Scaremonger by Gregory Lamberson

scaremongerIf you’re tuned-in to the world of Greg Lamberson, you might have recently seen an update to his blog featuring a truckload of interesting news, and the quiet murmurs of his first self-published, eBook exclusive, offering – Scaremonger. Well, as it happens, this piece of literary fruit has turned a tasty shade of candy-apple red and is ripe for the picking. The question is: Are you ready for another series of Lamberson-styled crossover-horror fare?

To give you a general background on the book, it’s important to know that Scaremonger, as explained in the preface of the piece, was originally created as a film and starring vehicle for the über awesome Debbie Rochon, and is loosely based on the Lily Dale Assembly – a real-life spiritualist center with ties to the author’s youth. Unfortunately, economic difficulties and hardships made it borderline impossible to create as a film, so it became apparent to Lamberson that this was a story that was going to need to be told on paper. But technically, it’s still on a screen. Was that stretching it? You get the idea.

Now, I wouldn’t be the first to tell you that this is an author who doesn’t write short. By that, I mean his novels are frequently in the 4 and 500 page range, and he, himself, is not shy to tell you that sometimes he just can’t keep the wordage down. The fact that his stories are so laden with mythos and intricate details is something I, for one, have come to depend on. When I’m reading a Lamberson story, I know I’m going to be taken the distance – no matter where that lands me.

So when the author’s first novella came out, I was wary. As it turns out Carnage Road was a major success in experimentation for Lamberson, and easily goes down as one of my favorite novellas of all time. It also left me wanting more of his shorter fare to eat up the time between epic werewolf throw-downs and whatever shit Lamberson would put Helman though in his next installment into that series, when I needed that fix.

Now, earlier I asked if you, the reader, were ready for another Lamberson-styled crossover-horror series… so you can just sit here and confirm the spoiler I dropped. “Did he say that? Is he ruining the story? What a jerk! Who reviews books like that?”

Shush you. Listen. I’m not ruining anything. The cover says the words “A Rosa Thorn Thriller” doesn’t it? So you already knew that. I’m just confirming it. Relax.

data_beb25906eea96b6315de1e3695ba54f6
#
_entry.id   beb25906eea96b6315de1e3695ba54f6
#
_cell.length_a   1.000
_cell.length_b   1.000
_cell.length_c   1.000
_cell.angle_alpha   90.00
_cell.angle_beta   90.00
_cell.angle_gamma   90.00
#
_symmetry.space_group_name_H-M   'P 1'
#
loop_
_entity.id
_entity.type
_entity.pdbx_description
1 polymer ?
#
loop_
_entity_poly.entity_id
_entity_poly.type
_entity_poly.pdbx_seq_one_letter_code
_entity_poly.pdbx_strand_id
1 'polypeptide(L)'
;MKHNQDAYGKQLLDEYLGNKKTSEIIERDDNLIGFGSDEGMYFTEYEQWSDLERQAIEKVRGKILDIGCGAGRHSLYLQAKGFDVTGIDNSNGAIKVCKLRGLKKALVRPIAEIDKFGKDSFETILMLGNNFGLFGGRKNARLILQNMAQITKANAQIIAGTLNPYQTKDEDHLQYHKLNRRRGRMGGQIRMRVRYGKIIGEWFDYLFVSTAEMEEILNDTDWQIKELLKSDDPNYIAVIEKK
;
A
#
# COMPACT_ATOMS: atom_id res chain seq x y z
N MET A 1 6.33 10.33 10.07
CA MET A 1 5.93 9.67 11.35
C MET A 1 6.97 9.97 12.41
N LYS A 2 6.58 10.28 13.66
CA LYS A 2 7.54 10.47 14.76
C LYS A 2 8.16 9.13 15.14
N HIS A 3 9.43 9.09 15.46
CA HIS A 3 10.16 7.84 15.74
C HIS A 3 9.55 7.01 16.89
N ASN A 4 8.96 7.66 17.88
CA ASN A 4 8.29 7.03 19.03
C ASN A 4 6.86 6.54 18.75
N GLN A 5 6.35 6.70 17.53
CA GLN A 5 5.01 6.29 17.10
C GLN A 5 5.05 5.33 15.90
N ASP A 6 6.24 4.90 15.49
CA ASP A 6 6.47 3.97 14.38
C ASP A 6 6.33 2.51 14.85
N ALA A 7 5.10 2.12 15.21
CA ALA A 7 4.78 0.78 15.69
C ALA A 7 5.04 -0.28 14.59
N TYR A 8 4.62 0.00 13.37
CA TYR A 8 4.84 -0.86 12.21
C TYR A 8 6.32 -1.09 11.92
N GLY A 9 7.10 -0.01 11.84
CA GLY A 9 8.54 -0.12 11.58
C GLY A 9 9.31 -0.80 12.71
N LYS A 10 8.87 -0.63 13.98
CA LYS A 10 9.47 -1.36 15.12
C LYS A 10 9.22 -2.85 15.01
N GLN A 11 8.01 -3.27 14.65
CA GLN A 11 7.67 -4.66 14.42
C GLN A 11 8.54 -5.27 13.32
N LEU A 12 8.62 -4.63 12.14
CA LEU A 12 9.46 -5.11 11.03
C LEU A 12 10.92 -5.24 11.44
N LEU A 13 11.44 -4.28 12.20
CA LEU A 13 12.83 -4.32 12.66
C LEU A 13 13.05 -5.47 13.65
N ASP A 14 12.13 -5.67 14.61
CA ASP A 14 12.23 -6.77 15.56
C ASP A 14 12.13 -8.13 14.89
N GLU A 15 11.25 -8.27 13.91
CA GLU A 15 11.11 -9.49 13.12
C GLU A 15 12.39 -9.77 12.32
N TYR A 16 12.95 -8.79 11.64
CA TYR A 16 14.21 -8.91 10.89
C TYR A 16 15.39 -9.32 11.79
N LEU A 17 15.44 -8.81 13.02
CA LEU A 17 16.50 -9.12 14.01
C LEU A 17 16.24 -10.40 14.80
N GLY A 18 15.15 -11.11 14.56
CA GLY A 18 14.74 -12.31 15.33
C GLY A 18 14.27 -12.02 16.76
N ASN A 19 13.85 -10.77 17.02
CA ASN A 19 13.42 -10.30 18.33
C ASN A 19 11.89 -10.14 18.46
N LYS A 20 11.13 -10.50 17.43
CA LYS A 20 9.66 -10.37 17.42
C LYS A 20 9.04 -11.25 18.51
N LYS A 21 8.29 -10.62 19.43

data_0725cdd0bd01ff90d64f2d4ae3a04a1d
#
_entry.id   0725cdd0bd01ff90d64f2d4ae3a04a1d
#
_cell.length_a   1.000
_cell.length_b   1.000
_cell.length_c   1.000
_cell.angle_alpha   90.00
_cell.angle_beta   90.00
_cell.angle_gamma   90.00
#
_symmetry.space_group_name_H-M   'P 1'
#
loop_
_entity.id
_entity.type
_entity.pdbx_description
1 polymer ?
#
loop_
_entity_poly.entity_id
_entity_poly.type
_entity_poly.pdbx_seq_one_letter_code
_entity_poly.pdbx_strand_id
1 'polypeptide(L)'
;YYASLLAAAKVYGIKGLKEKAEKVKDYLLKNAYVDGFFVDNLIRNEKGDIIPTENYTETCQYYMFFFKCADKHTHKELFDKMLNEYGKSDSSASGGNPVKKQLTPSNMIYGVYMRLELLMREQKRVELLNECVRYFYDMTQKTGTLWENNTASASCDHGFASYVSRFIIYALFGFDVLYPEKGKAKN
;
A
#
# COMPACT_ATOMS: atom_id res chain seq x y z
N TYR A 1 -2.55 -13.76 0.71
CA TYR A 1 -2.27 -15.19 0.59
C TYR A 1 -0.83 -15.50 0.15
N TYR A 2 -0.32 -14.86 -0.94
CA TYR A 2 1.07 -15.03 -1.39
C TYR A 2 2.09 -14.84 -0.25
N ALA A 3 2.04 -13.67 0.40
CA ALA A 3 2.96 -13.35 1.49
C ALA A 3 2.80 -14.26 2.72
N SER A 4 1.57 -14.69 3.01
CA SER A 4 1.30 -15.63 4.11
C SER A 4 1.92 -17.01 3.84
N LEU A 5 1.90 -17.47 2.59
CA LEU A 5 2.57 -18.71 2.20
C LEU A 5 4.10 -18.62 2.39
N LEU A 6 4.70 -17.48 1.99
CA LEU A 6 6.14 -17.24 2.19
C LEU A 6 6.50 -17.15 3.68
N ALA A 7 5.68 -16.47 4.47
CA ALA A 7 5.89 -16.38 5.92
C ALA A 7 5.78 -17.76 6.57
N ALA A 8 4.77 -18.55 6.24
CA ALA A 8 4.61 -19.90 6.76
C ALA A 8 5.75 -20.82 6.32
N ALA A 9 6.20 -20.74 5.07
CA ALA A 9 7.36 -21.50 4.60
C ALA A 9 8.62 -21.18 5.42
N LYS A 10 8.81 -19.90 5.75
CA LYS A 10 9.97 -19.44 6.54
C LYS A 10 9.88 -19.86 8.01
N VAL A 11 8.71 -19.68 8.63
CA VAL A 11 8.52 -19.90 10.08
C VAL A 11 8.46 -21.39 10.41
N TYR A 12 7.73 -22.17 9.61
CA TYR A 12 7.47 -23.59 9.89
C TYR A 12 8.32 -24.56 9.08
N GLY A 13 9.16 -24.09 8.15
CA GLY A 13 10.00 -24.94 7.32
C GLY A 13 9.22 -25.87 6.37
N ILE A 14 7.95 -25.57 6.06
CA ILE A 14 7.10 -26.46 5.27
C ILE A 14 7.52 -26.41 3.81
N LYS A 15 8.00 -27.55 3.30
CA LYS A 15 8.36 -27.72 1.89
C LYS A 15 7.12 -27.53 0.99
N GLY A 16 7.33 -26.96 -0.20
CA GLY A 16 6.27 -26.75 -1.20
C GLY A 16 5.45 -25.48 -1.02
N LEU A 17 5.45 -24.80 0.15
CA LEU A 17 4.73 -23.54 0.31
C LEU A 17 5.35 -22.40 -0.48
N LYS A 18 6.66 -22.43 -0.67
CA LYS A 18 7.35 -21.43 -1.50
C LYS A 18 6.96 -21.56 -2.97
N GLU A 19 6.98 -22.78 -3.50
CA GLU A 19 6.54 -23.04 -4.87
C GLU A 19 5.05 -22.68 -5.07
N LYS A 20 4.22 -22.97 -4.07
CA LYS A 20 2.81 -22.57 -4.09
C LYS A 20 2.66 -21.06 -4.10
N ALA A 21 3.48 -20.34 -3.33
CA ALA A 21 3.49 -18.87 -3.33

What you don’t know (because you haven’t read the damned thing yet) is that this book, while being touted as a “thriller”, definitely has all of the markings of a fun romp you’d expect from any of this author’s previous monster stories. And that’s what it is, to me at least. It’s a monster story. It’s got all the gore and scares, and crazily describes yuckiness you’ve come to expect from Lamberson’s imagination. Sure you could argue that this is a ghost or a witch tale… but the main baddie is so reminiscent of many of the horror villains I love, it’s hard to look at the spiritualist side of the tale through all of the badassery this evildoer is committing.

And if you take a look at the titular character, you’ll see a lot of Jake Helman, Maria Vasquez, and hell… even Tony Mace, in her. She’s tough, she’s a fighter, she’s got a shitty past, and she’s ready to do anything in order to get to her goals. Rosa Thorn is a very strong character, but you can bet, in pure Lamberson fashion, she’s put through her paces in this story. Though, she’s is a bit different from the aforementioned characters… but I won’t give that bit away.

In the end, the only downfall to Scaremonger is that it just felt too short. It’s very apparent that it was culled from a screenplay format to fit into a novella-sized piece of fiction, as the action is almost non-stop, and the scenes are described with an eye cinematic touches, but that isn’t harmful in the least.

As a first foray into the world of eBook self-publishing, I’d say this is a success. I’m looking forward to seeing where he takes Rosa Thorn next.

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